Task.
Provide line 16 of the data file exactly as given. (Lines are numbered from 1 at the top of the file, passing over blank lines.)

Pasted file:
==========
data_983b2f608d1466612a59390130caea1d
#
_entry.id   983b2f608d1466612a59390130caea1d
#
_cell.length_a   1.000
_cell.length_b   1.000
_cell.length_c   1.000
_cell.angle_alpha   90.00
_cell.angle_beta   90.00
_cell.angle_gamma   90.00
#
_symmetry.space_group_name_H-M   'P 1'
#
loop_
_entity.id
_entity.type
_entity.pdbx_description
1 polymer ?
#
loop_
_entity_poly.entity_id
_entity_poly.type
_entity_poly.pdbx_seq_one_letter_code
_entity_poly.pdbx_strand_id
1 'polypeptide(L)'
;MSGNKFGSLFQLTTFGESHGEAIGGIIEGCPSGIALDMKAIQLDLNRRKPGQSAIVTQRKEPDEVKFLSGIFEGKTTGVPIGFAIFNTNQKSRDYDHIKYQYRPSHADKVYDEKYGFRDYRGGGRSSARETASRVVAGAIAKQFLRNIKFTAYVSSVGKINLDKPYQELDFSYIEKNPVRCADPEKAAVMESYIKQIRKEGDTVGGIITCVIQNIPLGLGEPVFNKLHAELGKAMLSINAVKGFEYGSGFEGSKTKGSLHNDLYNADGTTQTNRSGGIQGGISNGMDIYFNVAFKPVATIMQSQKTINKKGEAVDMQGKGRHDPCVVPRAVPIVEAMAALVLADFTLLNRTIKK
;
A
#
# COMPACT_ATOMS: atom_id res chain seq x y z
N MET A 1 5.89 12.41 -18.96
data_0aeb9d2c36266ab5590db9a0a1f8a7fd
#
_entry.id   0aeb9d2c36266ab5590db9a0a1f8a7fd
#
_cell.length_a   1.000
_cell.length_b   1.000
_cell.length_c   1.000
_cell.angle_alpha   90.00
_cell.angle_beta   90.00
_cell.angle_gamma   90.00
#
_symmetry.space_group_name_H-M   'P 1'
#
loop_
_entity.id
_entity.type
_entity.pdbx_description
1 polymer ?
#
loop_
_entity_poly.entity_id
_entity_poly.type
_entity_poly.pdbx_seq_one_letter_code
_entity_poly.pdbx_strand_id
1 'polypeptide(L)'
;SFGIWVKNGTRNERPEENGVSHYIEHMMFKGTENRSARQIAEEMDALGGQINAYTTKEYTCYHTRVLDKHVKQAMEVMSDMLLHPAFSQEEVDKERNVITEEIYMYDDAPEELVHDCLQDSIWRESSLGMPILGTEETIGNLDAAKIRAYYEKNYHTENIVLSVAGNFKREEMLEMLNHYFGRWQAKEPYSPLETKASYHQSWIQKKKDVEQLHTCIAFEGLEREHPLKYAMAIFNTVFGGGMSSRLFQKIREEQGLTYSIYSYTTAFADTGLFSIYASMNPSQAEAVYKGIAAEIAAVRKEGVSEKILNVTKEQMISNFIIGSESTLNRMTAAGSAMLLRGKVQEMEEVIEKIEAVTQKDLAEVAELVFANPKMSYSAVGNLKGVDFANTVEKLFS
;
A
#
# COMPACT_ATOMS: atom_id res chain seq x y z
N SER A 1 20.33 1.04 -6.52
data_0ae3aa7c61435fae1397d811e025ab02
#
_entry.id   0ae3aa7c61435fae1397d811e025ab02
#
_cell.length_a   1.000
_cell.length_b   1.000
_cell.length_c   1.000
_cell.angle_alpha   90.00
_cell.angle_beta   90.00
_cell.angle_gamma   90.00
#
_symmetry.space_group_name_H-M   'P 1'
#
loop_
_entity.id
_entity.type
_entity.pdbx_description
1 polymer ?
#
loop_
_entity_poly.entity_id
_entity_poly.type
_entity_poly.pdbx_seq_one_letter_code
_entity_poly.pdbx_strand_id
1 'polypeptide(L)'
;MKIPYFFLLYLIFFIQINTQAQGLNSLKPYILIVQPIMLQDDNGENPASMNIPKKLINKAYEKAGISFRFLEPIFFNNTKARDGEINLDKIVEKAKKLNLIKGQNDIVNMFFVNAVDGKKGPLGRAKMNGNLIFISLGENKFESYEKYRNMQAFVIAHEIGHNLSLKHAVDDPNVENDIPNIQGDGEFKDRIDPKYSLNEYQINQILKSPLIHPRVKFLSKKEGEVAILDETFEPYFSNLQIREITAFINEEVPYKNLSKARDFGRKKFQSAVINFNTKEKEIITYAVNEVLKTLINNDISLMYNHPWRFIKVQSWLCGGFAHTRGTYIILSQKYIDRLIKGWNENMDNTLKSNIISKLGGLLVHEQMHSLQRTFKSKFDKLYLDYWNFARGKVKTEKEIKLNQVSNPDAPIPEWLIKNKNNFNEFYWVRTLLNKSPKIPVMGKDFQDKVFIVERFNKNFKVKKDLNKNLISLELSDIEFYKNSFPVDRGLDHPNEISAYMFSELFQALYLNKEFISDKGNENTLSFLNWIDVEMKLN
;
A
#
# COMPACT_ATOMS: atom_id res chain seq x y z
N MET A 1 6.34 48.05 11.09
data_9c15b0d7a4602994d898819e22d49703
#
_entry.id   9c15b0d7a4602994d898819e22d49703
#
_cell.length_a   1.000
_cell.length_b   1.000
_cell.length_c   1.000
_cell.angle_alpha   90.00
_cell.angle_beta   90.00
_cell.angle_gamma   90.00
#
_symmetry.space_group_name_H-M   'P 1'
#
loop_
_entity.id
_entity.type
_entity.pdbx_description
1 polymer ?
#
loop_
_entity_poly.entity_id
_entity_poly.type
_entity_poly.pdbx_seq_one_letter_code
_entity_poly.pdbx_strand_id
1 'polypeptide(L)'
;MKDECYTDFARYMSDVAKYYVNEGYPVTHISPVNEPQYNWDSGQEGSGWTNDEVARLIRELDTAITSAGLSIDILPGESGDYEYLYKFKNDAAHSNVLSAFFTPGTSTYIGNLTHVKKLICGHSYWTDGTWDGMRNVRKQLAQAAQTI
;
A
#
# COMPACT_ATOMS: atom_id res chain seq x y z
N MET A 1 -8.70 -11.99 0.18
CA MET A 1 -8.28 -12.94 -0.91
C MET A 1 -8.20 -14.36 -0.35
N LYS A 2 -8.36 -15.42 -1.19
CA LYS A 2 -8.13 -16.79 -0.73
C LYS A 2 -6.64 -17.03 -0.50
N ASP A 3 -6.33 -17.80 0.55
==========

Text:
_entity.type